RHA’s SHORE Program in Wilmington, North Carolina, provides outpatient therapeutic services and support to young people, ages 15 to 30, who are experiencing certain life challenges due to symptoms associated with schizophrenia spectrum and similar psychotic disorders. Services include assessment, development of an individualized treatment plan, case management, individual, group and family therapy, substance use treatment (if needed), medication management, educational support, supported employment, and discharge planning. Peer Support Services are also offered as part of the program.
Below, Alabama Stone, an RHA Behavioral Health Certified Peer Support Specialist, shares the story of one SHORE program participant, Justice, who has used his artistic talents as a tool in his own recovery and to fight the stigma associated with mental health challenges.
Known in the local art scene as, FUDGEWILLI, Justice has been a consumer at RHA for four years. He has been an active client of SHORE and is incredibly involved in SHORE’s many art projects and peer outreach groups. From making music to film production, standup comedy to performance art, writing poetry to creating children’s books — FUDGEWILLI does it all.
Justice has been creating art ever since he can remember: “I started with making little books in like kindergarten, but remember being like 15 and drawing and making music and making clothes—I’d take anything I could afford to mess up to make art.” He continues, “I made a ceiling fan a couple of months ago, it’s still in my closet. It’s blue and I saved it from being thrown in a dumpster — I’m doing a one man show in the summer; I’m sure I’ll use it.”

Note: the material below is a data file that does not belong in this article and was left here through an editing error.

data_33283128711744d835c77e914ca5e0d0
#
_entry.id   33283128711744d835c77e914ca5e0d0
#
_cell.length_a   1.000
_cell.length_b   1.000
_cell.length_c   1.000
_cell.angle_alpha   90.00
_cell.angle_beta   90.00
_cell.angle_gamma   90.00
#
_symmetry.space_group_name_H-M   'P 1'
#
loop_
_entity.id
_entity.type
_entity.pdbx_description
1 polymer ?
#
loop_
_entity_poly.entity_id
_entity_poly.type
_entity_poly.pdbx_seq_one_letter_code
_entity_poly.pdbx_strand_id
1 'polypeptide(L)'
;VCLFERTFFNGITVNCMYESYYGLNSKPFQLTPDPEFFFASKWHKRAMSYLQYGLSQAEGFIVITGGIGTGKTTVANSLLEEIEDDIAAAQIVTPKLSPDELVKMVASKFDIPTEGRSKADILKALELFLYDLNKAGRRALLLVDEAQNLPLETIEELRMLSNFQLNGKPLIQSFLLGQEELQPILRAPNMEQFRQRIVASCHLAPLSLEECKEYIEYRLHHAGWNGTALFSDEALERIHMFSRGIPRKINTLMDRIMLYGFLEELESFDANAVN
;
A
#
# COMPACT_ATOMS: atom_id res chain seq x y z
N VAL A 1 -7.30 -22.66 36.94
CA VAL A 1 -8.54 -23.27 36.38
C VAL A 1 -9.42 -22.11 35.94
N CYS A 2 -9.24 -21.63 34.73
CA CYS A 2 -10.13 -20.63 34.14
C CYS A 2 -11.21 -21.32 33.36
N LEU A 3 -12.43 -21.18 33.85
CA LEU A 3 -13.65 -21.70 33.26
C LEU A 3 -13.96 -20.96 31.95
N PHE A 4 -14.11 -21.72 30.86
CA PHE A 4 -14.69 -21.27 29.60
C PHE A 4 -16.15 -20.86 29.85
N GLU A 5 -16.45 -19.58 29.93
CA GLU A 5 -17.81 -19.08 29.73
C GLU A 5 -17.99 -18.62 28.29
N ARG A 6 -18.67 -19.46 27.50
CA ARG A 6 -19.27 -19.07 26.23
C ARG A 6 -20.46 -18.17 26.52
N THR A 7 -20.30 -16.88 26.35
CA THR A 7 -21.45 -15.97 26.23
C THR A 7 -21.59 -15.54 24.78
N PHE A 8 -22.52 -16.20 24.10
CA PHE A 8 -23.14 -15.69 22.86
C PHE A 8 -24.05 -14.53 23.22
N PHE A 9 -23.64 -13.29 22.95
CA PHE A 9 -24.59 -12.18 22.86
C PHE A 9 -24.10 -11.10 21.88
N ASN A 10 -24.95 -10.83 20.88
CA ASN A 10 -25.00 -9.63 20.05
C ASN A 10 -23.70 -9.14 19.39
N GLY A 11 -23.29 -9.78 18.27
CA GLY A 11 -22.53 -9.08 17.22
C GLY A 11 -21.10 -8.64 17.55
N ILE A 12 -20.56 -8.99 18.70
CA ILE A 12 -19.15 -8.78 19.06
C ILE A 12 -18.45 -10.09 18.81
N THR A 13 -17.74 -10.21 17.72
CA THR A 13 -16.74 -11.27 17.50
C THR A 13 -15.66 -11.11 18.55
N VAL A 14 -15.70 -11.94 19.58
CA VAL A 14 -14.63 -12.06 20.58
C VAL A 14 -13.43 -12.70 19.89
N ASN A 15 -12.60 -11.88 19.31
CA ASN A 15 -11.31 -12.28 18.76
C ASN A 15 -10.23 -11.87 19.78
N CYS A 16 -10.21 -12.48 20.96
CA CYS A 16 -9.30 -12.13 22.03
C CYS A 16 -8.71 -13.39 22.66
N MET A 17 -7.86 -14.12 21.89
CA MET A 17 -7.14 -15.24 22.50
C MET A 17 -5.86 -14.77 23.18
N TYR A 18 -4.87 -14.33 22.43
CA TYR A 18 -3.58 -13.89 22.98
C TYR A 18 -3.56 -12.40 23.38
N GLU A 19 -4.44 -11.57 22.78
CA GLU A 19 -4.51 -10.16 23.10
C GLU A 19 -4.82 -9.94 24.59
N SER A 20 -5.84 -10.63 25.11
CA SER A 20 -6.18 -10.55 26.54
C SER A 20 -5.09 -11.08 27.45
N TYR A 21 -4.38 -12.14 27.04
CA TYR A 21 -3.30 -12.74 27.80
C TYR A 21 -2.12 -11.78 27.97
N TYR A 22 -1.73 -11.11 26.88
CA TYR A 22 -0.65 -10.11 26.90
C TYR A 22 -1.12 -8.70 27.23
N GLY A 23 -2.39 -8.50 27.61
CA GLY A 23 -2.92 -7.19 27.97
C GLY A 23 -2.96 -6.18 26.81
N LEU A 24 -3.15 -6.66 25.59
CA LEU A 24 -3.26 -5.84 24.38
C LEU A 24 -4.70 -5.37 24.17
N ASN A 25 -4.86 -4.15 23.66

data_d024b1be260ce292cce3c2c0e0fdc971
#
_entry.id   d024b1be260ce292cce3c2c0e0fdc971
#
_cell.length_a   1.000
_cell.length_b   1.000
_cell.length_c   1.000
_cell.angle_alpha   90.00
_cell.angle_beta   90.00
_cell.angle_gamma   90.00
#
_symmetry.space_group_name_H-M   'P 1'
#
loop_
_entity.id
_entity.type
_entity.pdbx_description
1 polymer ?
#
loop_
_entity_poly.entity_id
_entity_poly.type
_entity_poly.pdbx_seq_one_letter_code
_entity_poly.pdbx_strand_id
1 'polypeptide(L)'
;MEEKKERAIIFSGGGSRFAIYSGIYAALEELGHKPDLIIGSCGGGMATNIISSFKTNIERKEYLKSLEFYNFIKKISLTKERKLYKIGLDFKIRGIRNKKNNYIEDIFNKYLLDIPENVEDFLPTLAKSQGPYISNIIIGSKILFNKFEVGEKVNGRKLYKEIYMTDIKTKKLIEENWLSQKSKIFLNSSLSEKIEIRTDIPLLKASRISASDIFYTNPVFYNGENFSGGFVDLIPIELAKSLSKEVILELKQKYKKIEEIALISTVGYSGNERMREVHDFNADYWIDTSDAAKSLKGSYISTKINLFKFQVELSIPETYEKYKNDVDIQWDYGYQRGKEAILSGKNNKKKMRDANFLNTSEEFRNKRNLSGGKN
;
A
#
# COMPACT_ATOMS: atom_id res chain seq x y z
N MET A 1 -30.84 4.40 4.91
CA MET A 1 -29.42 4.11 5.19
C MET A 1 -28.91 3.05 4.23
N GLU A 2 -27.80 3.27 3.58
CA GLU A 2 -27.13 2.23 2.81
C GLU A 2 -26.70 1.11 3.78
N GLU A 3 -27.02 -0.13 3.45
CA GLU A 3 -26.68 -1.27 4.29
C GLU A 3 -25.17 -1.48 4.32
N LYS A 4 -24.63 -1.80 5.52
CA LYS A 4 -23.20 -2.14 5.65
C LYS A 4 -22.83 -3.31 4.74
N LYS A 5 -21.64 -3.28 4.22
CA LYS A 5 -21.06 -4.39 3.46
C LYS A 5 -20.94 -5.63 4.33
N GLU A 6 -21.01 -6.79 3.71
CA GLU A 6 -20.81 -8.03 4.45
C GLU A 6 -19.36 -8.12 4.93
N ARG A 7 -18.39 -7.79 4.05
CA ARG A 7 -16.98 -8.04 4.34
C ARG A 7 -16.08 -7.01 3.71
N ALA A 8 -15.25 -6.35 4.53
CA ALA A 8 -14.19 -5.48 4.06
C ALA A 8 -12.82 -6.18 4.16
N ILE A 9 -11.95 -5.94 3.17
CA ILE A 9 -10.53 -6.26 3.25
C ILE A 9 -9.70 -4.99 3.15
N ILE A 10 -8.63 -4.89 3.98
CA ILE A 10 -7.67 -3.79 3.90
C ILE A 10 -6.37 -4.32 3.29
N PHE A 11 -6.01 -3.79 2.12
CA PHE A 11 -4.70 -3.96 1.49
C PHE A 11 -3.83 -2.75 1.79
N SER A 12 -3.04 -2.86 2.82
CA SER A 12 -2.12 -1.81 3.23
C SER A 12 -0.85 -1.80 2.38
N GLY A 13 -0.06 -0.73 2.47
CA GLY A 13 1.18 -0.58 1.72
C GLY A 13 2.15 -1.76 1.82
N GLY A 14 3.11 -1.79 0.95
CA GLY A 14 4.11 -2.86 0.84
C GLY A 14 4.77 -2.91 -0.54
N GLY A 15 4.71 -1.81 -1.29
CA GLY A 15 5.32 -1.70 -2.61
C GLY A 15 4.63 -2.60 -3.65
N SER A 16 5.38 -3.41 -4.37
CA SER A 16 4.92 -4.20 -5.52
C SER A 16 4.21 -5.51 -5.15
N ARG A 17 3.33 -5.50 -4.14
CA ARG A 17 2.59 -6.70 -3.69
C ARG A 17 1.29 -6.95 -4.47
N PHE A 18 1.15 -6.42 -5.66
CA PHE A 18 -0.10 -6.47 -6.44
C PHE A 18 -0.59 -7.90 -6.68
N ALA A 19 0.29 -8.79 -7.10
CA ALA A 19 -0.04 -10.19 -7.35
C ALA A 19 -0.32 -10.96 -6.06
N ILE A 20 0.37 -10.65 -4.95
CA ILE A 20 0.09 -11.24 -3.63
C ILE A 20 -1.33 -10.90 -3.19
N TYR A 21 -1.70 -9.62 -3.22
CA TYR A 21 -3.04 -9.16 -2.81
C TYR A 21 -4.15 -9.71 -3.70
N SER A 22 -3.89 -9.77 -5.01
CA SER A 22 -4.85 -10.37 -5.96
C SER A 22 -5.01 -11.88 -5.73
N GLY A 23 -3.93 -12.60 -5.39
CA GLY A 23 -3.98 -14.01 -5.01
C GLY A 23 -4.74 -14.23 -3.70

While Justice continues to create on all levels, with all mediums, he’s recently focused his work on self-publishing books. His most recent, Take Your Medicine Eddy Jefferson has been celebrated for its message and unique art.
Take Your Medicine Eddy Jefferson is a children’s book addressing the battle of psychosis, where the narrator is speaking to the character, Eddy Jefferson — a beautifully bizarre conglomerated image, a hybrid of a prescription bottle, person, angel, and superhero. The narrator encourages Eddy to continue to take his medication, anti-psychotics, to keep him well and to “fight the battle with psychosis.” When asked what led him to write the book Justice responds, “the narrator, me, is telling him (Eddy) to take his medicine so he doesn’t have to deal with symptoms and things like that when he didn’t take it.” Justice continues, half-smiling, half-laughing, “it’s kind of funny because I wasn’t taking my medicine when I wrote it.”
Throughout his time in SHORE, Justice has shared that the phrase, “take your medicine” has been weaponized by some of the people in his life. This is what led him to take to the page. “I wanted to use a nurturing tone to encourage young people to take their medication.” Justice continues to advocate for his community and to fight the stigma associate with mental health through his art, and is in school for Film and Video Production Technology, with plans to eventually make film adaptations of his books.
FUDGEWILLI is the definition of an artist, challenging himself with new projects, and utilizing art as a tool in his recovery. Justice has done a lot for his peers in RHA’s SHORE program and gives insight and encouragement to his community. His books are available online at Amazon, and can be ordered by request at Barnes & Noble.